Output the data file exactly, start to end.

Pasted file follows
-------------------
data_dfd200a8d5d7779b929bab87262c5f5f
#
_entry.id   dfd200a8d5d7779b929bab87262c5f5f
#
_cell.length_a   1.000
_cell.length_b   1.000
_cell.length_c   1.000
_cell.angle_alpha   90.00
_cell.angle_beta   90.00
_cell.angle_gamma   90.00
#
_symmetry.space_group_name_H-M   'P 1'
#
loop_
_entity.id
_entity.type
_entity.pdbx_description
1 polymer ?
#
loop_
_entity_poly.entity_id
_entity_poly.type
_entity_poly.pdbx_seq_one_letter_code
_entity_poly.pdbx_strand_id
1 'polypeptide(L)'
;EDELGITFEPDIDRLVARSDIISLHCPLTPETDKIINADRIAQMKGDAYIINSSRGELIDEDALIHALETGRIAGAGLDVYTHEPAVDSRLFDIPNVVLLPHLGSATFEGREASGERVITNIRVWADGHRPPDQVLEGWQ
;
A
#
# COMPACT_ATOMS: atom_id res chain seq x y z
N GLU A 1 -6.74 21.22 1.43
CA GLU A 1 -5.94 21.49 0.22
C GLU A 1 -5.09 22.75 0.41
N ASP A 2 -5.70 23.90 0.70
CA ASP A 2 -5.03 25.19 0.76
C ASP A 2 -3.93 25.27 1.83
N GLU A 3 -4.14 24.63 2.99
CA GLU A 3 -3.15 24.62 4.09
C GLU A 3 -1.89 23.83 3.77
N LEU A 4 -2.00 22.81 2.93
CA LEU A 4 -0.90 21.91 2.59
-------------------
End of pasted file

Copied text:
data_dfd200a8d5d7779b929bab87262c5f5f
#
_entry.id   dfd200a8d5d7779b929bab87262c5f5f
#
_cell.length_a   1.000
_cell.length_b   1.000
_cell.length_c   1.000
_cell.angle_alpha   90.00
_cell.angle_beta   90.00
_cell.angle_gamma   90.00
#
_symmetry.space_group_name_H-M   'P 1'
#
loop_
_entity.id
_entity.type
_entity.pdbx_description
1 polymer ?
#
loop_
_entity_poly.entity_id
_entity_poly.type
_entity_poly.pdbx_seq_one_letter_code
_entity_poly.pdbx_strand_id
1 'polypeptide(L)'
;EDELGITFEPDIDRLVARSDIISLHCPLTPETDKIINADRIAQMKGDAYIINSSRGELIDEDALIHALETGRIAGAGLDVYTHEPAVDSRLFDIPNVVLLPHLGSATFEGREASGERVITNIRVWADGHRPPDQVLEGWQ
;
A
#
# COMPACT_ATOMS: atom_id res chain seq x y z
N GLU A 1 -6.74 21.22 1.43
CA GLU A 1 -5.94 21.49 0.22
C GLU A 1 -5.09 22.75 0.41
N ASP A 2 -5.70 23.90 0.70
CA ASP A 2 -5.03 25.19 0.76
C ASP A 2 -3.93 25.27 1.83
N GLU A 3 -4.14 24.63 2.99
CA GLU A 3 -3.15 24.62 4.09
C GLU A 3 -1.89 23.83 3.77
N LEU A 4 -2.00 22.81 2.93
CA LEU A 4 -0.90 21.91 2.59